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Anti-Semitism, Relationship, Decision to Leave, Starting Over

Sima Shumilovsky  .jpeg

“If somebody had a bigger apartment-bigger room-this family would be the poor family because they would always have the entire family use their apartment for weddings! My mother’s cousin-Aunt Clara-had one room, but it was huge, and every wedding, anniversary, birthday was held there. It’s like a normal thing. You come and say, ‘O.K., we have a date coming, we use your room.’ Of course, it wasn’t everywhere like this, but our family was very friendly and close.”

- Sima Shumilovsky

Sima Shumilovsky on left and sister Emmilia Kogan

Nadia Smirnov  .jpeg

“My mother was the first one in our family who wanted to go and who actually made the preparations. She is a very energetic person. We went quickly to get an application, to stand in line…My father felt terrible. He was lying on the couch all the time, so depressed. I think he thought it was the end of his life. On the one hand he understood there was no future in Russia; on the other hand, he spent all his life there …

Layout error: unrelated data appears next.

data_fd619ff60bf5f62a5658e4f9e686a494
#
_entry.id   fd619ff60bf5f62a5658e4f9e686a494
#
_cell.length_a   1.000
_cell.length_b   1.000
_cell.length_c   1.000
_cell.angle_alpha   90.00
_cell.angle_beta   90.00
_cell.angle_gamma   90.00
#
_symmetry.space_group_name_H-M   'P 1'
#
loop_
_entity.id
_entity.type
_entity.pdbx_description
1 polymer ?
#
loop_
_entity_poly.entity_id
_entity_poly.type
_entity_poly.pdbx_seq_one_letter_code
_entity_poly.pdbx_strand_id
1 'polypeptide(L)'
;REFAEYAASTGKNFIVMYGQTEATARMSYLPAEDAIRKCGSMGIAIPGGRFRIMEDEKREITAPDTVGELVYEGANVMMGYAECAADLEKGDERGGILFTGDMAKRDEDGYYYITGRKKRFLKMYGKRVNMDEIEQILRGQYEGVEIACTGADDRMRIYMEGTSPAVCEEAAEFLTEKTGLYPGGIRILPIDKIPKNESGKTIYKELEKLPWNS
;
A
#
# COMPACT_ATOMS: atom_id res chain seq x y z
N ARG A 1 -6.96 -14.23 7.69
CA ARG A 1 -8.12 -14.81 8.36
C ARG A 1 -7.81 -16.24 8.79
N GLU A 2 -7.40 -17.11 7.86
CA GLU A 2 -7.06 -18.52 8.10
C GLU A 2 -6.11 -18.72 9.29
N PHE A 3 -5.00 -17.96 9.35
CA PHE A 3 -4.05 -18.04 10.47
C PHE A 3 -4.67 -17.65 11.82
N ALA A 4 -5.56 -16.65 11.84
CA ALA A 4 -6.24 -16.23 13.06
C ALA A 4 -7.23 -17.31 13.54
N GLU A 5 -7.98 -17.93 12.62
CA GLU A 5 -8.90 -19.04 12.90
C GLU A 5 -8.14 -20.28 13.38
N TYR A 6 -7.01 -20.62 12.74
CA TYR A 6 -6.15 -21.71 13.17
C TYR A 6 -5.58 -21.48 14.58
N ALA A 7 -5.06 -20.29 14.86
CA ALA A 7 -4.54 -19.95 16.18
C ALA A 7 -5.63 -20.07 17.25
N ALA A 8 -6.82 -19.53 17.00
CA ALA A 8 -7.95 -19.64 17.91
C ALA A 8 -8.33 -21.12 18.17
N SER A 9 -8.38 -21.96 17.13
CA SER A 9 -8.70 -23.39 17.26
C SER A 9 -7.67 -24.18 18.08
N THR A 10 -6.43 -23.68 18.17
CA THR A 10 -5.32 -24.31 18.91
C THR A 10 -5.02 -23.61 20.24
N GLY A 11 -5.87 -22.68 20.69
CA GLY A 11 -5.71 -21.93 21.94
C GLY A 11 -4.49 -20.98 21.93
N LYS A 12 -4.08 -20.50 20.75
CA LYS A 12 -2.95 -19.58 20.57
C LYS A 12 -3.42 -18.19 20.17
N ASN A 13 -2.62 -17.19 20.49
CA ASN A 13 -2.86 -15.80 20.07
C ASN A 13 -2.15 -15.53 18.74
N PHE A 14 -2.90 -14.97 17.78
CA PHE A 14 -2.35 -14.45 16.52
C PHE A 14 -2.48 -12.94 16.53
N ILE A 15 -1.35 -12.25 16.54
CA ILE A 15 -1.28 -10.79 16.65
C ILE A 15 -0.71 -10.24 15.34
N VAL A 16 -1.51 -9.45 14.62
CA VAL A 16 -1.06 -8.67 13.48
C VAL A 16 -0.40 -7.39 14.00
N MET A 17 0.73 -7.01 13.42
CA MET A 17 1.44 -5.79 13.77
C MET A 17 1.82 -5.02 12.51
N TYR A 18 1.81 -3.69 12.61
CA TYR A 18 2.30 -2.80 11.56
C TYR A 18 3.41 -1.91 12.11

I do not think I will fit in for the rest of my life one hWldred percent, but a lot is changing and probably I myself will change more. Most people never think about the language, about differences in cultures. It’s one thing to Wlderstand there’s a difference, but another thing to actually live it. So, I don’t think we’ll ever fit in, but we can get used to it, we can adapt, and my daughter is already American.”

- Nadia Smirnov

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